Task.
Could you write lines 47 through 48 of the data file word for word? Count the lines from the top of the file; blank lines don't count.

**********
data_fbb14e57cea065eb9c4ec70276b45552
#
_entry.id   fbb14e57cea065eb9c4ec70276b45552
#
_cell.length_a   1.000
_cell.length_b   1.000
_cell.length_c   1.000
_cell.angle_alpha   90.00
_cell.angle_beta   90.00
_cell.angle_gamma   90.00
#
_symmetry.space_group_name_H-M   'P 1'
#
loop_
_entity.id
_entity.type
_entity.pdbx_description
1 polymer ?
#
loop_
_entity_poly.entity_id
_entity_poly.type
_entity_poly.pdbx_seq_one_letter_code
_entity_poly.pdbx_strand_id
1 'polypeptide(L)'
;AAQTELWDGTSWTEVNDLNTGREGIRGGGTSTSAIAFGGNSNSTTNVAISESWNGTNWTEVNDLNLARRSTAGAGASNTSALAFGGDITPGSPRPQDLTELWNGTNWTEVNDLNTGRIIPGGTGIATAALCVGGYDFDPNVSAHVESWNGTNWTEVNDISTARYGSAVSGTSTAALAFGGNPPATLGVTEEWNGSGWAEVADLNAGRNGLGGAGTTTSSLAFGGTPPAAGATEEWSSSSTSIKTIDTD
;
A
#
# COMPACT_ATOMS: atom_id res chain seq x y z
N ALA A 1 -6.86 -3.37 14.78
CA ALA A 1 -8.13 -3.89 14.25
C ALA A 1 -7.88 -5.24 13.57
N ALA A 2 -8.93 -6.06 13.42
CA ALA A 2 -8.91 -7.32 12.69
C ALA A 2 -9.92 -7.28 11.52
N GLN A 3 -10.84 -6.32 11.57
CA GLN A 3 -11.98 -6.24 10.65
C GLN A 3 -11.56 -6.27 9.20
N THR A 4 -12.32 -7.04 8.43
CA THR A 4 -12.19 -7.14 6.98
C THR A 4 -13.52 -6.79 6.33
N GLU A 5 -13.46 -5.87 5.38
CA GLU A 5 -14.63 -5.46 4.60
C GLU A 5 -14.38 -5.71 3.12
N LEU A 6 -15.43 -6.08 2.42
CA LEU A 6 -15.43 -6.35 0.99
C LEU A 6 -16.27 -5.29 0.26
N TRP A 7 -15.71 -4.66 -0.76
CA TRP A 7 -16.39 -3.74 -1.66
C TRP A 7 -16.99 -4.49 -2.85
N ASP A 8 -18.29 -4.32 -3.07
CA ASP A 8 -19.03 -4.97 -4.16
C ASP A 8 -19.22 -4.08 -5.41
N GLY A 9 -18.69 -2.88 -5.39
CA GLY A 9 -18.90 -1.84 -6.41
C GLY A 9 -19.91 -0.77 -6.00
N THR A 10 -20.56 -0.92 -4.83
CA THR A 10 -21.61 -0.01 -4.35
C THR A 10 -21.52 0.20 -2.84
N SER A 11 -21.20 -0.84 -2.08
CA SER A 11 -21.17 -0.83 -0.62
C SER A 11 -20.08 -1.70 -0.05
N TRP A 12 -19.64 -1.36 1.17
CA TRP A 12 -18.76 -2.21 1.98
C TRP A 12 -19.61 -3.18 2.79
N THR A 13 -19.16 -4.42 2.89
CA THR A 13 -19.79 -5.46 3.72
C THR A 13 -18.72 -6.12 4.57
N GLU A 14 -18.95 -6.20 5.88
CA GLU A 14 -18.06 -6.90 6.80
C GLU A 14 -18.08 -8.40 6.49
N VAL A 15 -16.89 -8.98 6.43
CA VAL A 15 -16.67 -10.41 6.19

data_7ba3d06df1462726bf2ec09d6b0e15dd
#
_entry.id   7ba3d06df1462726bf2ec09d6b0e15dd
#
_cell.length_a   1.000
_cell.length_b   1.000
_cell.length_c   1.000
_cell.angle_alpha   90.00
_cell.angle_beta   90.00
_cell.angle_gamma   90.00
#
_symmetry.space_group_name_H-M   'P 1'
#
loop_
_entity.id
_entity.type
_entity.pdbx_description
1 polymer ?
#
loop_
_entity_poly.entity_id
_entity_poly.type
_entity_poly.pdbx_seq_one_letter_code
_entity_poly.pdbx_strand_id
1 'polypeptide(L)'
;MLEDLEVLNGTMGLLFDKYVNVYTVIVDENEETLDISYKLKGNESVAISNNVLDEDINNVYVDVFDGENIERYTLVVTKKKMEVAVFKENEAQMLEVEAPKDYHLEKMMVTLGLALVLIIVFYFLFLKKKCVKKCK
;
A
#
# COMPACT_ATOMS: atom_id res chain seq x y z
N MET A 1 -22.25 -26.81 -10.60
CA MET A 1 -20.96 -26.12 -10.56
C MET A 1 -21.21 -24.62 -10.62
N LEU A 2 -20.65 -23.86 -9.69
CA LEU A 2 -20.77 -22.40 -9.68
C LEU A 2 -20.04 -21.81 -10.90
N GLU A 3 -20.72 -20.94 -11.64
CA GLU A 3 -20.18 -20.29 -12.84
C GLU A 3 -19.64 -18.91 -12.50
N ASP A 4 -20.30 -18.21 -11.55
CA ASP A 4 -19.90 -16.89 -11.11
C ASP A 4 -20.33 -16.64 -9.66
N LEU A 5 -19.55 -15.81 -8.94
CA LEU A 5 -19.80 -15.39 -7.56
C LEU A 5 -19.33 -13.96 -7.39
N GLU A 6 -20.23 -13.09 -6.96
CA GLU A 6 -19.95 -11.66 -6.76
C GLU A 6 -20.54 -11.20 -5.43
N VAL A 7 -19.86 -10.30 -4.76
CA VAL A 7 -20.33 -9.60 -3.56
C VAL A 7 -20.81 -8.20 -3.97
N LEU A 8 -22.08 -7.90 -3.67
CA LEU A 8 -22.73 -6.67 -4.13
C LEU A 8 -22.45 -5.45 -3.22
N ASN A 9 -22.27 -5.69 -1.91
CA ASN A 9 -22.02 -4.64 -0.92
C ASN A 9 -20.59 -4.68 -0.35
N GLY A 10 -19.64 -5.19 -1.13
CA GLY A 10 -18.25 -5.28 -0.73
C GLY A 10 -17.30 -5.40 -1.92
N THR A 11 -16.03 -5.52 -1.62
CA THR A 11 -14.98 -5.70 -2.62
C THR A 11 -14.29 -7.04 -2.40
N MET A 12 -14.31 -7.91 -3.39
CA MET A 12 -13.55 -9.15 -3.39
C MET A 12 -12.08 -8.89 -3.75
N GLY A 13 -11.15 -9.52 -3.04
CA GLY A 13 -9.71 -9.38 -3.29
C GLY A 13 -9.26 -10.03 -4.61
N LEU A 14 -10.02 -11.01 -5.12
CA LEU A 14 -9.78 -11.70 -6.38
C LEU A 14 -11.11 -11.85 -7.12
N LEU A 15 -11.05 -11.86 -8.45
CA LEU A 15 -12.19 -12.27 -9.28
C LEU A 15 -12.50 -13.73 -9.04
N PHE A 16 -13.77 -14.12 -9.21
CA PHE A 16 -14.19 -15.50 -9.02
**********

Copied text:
CA LEU A 6 -15.43 -6.35 0.99
C LEU A 6 -16.27 -5.29 0.26